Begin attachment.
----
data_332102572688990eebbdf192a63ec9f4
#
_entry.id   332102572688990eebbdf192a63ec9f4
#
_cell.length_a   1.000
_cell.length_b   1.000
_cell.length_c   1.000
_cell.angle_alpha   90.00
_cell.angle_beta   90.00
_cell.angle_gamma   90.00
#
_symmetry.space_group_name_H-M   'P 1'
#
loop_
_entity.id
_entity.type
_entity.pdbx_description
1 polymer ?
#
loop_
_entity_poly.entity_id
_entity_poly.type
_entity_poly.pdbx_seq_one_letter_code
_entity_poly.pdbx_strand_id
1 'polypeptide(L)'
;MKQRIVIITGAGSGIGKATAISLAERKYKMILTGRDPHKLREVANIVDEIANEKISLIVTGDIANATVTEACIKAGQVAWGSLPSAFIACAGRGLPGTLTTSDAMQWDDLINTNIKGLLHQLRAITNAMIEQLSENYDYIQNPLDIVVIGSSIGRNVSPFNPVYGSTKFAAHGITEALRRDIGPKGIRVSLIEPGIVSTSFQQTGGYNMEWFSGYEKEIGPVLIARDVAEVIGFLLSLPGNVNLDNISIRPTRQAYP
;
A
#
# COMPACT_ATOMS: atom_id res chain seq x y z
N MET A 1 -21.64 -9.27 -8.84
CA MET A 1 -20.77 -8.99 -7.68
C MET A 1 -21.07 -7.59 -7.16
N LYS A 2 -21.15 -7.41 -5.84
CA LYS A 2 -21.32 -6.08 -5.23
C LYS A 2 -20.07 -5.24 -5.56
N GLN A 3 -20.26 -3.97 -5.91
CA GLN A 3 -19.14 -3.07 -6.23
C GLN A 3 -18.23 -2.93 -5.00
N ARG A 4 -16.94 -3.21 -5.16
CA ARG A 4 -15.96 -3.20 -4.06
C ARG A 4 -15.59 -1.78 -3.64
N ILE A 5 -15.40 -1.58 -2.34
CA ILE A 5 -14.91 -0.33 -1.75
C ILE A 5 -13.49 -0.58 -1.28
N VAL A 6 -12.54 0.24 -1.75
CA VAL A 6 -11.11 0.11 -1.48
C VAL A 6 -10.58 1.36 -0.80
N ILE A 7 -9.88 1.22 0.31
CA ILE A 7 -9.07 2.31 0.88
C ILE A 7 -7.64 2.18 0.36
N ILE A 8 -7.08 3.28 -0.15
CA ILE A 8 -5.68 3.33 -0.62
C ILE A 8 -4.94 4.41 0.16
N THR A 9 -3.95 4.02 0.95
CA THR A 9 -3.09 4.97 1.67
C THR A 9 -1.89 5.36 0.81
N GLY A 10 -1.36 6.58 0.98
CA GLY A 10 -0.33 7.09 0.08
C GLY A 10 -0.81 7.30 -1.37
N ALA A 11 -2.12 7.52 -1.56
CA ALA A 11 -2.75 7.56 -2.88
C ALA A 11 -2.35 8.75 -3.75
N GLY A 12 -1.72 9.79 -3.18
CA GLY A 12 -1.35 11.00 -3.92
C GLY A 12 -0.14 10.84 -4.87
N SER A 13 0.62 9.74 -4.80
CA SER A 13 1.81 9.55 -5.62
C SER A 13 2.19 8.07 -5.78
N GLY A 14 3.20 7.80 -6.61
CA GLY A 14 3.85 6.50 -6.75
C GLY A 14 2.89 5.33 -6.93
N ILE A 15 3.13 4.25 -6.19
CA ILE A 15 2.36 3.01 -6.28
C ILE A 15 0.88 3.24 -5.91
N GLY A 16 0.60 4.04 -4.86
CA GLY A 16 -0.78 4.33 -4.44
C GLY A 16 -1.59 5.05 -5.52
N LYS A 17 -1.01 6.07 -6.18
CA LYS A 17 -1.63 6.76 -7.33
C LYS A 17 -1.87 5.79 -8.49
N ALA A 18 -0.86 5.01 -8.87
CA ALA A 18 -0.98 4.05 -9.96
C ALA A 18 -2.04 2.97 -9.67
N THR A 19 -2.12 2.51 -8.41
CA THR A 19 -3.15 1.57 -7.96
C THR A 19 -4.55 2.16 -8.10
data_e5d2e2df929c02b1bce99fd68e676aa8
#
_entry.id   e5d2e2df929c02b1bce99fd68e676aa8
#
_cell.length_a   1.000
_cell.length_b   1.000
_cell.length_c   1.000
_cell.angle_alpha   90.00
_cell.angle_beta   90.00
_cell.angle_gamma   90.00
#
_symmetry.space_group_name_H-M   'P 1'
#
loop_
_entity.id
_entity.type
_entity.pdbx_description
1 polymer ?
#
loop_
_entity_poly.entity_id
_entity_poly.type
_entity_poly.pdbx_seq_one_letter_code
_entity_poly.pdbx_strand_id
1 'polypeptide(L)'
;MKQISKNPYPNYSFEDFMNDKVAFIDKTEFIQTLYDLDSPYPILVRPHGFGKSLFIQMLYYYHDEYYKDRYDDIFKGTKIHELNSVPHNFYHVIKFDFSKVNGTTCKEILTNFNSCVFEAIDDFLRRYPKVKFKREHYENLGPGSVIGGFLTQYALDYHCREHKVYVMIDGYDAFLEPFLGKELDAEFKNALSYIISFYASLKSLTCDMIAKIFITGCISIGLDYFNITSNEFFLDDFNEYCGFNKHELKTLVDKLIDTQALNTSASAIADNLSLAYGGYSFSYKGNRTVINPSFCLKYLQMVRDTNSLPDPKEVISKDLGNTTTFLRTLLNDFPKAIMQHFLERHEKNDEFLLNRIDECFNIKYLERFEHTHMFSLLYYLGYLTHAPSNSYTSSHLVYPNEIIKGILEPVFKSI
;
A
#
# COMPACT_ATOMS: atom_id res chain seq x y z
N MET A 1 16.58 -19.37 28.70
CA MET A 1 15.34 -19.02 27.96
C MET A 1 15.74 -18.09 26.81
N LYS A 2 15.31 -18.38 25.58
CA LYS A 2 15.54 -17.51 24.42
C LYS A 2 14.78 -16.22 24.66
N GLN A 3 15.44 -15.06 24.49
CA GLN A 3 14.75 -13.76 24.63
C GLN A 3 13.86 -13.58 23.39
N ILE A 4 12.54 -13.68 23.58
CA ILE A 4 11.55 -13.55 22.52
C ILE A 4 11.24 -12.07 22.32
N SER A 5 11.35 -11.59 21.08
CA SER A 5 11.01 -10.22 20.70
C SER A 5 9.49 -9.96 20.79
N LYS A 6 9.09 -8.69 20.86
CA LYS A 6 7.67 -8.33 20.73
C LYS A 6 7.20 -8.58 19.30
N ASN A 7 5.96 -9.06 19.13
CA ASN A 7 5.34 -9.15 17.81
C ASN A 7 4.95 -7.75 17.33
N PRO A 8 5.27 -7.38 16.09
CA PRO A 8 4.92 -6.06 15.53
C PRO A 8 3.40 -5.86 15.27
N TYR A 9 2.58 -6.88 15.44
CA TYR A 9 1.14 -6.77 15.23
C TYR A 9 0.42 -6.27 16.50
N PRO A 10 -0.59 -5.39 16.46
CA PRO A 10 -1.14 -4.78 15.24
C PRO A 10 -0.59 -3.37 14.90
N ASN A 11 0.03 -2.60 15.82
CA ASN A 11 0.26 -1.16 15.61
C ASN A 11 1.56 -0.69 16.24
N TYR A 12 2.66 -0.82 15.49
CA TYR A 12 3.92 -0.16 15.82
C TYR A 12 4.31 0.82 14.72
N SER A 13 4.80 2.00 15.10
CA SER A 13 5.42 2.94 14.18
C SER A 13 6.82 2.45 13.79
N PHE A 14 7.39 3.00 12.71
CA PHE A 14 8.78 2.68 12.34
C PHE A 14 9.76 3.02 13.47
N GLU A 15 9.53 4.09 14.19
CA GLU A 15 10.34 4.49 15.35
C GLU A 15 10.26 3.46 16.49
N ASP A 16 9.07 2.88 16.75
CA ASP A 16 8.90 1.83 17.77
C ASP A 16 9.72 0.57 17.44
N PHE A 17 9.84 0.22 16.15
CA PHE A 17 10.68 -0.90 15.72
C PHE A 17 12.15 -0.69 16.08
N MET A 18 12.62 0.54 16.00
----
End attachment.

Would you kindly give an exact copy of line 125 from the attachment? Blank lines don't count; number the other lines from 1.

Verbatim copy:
CA GLN A 3 14.75 -13.76 24.63